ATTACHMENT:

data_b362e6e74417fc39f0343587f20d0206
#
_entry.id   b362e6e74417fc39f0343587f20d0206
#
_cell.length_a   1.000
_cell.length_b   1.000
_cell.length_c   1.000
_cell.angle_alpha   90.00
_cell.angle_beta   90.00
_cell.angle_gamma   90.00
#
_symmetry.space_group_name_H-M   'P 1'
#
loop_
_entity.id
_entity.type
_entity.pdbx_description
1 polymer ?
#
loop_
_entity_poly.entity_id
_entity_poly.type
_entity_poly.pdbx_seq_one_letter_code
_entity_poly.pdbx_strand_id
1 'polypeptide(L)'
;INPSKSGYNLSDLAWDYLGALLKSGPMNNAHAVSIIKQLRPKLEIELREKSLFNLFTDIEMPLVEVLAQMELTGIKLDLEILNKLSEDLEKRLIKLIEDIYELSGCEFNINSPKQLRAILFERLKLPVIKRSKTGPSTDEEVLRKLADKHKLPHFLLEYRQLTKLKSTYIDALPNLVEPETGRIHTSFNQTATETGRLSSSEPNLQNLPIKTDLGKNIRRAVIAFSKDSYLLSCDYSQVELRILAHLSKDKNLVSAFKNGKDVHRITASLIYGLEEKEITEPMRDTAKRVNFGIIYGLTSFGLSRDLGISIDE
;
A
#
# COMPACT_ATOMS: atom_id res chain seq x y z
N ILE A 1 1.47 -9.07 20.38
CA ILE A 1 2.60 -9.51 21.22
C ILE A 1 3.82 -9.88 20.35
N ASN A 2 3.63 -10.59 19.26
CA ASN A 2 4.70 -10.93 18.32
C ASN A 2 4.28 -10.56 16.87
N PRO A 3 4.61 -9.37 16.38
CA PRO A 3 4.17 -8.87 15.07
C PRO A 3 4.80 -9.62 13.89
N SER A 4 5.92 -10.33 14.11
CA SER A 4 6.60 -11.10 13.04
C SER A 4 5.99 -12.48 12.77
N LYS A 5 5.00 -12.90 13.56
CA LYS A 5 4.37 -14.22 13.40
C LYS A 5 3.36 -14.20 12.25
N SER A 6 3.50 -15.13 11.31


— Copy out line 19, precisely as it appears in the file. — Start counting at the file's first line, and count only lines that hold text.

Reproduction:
#